Are you writing your business plan, ramping up your marketing or evaluating your business as it stands today? There are many ways to define your proposition and to go on and sell your business by communicating your offering effectively. You need to be planning a marketing strategy. Fundamentally, everything boils down to a few key questions you can ask yourself about your business. If you’re a sole trader… it makes things a lot easier to sit down and talk this through with a friend or mentor.
1)What Does Your Company/Product Stand For? Why should customers choose you?
This isn’t as tricky as it sounds… It’s basically the single most compelling or different thing about what you’re offering. You need to have a USP or Unique Selling Point to stand out from the crowd and to ensure customers choose you over the competition. This shouldn’t take you long and may even come from the initial reasons you went into business. Did you build the foundations of your company on being especially green, cool, charitable, Scandinavian, economical or ethical? Whether your widget is only produced with recycled items or your service offering is based on value and quality it’s great to define this and use it to help promote your offering. It will help you define your USP, help in planning a marketing strategy and set you apart from your competitors
2) Who are you targeting? Who is your ideal customer?
Whether it’s stay at home mum’s in Essex or ABC1 males, teens with Nokia phones or unemployed women in their 20’s its imperative to understand who your customer base is or will be. If you already know who is buying from you it’s worth revisiting and looking at who else you may be able to target too.
Pen portraits are basically a picture of someone – anyone, who looks as though they could be your customer. What’s great about them is that they really help you define your communications.Presently I am working on a new app which helps stay-at-home parents and carers plan their day around feeding, washing loads, school runs and general chores. So I have created 2 pen portraits of my customer base to help pinpoint my marketing plans.
Dave is a stay-at-home dad, his wife, Grace, works in the city and Dave has 2 girls,
Polly is 1 and Maisie is 5. Everyday Dave is tasked with a list of to do’s emailed over by Grace from her commute. Everything from picking up some more milk to collecting a passport renewal form from the post office to ordering some new school shorts online or hoovering and changing all of the beds. Dave reads the Guardian and is constantly scrolling through Twitter and Facebook.
Ann is a grandmother to Bertie, Bobby and Oliver. Ann’s daughter and son in law both work and so Ann has to care for her elderly mother between school runs and the 3 boys. Ann is an active member of the WI, an occasional facebook user and likes spending time with family, especially her husband.
Whatever your product or service you need to research and understand your end user, whether it is another business or a consumer, by learning as much about them as you can you can tailor your approach and target your comms to reach this audience.
3) Who is your competition and what are they doing?
Without it consuming your existence its really important to monitor your key competitors. Look at what other products/services they’re offering and where and how they promote them. By monitoring the activity going on around you it is possible to see what works and what doesn’t work, as a consumer. It can also be quite inspiring and help give you some pretty good ideas for your own activity. Do avoid publically criticising the competition though, it will only reflect poorly on you!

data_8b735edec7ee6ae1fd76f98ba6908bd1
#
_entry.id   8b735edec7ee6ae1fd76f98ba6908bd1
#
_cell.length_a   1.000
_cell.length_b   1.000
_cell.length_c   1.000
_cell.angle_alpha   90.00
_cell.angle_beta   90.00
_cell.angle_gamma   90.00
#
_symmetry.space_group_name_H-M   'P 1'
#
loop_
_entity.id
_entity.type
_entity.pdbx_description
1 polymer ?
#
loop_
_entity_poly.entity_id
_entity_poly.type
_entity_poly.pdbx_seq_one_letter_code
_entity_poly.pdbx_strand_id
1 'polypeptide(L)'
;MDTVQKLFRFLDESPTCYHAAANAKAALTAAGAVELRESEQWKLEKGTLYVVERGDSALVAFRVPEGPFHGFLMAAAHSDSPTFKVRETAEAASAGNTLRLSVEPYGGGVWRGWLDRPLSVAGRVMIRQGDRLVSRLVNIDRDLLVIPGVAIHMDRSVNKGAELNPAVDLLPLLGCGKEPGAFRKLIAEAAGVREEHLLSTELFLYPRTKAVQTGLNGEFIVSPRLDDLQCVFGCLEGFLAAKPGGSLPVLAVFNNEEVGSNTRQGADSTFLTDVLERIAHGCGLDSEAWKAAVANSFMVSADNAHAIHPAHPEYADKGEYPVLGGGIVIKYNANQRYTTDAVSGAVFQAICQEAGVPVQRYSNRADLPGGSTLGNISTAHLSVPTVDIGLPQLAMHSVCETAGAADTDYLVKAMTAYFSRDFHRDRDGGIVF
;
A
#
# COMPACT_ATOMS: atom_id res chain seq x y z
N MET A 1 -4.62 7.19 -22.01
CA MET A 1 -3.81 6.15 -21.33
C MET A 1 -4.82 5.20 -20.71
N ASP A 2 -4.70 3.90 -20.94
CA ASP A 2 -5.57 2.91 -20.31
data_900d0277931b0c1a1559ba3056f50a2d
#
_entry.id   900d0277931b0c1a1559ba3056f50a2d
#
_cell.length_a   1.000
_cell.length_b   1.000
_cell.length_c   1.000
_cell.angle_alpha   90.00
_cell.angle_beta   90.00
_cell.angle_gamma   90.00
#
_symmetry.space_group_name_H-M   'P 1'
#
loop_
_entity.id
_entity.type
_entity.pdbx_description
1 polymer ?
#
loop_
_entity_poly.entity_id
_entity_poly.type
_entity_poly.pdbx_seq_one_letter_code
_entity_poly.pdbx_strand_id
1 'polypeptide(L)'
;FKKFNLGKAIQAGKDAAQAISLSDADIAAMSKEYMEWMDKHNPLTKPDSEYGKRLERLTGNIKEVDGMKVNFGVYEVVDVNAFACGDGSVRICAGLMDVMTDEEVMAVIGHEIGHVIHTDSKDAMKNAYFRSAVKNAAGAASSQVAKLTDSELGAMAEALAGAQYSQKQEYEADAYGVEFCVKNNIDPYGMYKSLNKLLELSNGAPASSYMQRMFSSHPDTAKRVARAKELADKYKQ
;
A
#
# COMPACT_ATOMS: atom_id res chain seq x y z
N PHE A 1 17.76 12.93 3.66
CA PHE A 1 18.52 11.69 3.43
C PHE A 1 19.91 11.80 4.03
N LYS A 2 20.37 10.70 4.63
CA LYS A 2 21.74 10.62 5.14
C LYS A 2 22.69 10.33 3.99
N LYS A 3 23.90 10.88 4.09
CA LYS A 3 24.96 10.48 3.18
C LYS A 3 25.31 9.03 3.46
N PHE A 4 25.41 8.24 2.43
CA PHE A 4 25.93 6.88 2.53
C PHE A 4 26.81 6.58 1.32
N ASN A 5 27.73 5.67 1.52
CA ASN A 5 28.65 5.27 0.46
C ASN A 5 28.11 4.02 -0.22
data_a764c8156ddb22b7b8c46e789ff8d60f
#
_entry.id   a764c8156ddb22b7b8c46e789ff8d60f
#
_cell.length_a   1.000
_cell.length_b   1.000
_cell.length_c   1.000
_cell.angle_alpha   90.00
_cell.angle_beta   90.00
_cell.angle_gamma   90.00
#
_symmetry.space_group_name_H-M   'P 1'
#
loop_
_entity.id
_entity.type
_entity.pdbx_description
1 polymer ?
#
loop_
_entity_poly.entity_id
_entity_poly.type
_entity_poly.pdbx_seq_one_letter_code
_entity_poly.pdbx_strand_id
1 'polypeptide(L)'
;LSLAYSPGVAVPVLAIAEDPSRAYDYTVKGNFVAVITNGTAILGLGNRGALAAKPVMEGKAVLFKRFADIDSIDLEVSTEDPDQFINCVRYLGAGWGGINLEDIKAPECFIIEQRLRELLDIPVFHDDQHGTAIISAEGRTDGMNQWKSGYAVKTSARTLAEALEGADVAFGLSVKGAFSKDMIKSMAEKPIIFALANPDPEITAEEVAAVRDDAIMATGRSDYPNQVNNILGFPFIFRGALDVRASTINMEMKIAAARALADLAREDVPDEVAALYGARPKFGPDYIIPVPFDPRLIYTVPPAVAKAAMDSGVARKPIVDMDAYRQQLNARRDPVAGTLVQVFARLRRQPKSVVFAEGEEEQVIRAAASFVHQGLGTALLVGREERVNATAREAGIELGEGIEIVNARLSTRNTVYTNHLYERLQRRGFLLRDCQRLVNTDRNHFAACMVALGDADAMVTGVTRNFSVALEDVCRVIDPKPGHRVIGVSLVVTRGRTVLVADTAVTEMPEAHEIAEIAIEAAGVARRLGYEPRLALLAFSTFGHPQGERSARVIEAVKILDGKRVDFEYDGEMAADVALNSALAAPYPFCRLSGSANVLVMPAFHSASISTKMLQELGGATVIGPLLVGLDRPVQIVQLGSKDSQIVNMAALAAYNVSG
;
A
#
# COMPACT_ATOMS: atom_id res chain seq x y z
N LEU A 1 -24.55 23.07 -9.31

4) How do you meet your prospective customers needs?
If you’re a plumber you can fix taps, boilers and install bathrooms. It’s a really good idea to define your services and to list everything you can do/offer – how about guaranteeing your work for 12 months to help reassure your customers and offer some added value? Or if you, like us, work in marketing, we have a vast list of the services we offer on our website but also as a rate card to help us cost a project. We identified a need for an ‘out of office hours service’ allowing our client base to work on their business when they’re not working in it, making the marketing functionality more accessible to them. Think about your client base and what they need. Then add what you can reasonably do and make profit on.
5) What Do You Say? How Do You Say It? What’s your look and what are the messages you’re communicating?
Global clients pay £000s to have an agency define their brand for them. They establish a tone of voice, use of language, do’s and don’ts, logo design (with strict rules for how and where the logo can be used), a strapline that summarises the brand proposition and imagery that represents the brand and is described as ‘on brand’. Whether you only speak in the 3rd person, your brand has a female voice, is irreverent or straight talking it’s really beneficial to establish your style, especially if you’re using social media (as you should be of course). This helps determine the type and style of content you curate through your chosen channels and the messages you communicate to your audience.
Once you’ve answered these 5 questions you will have a much clearer picture of how to be planning a marketing strategy. If you struggled answering these questions or would like help answering them then please get in touch as we would love to help you.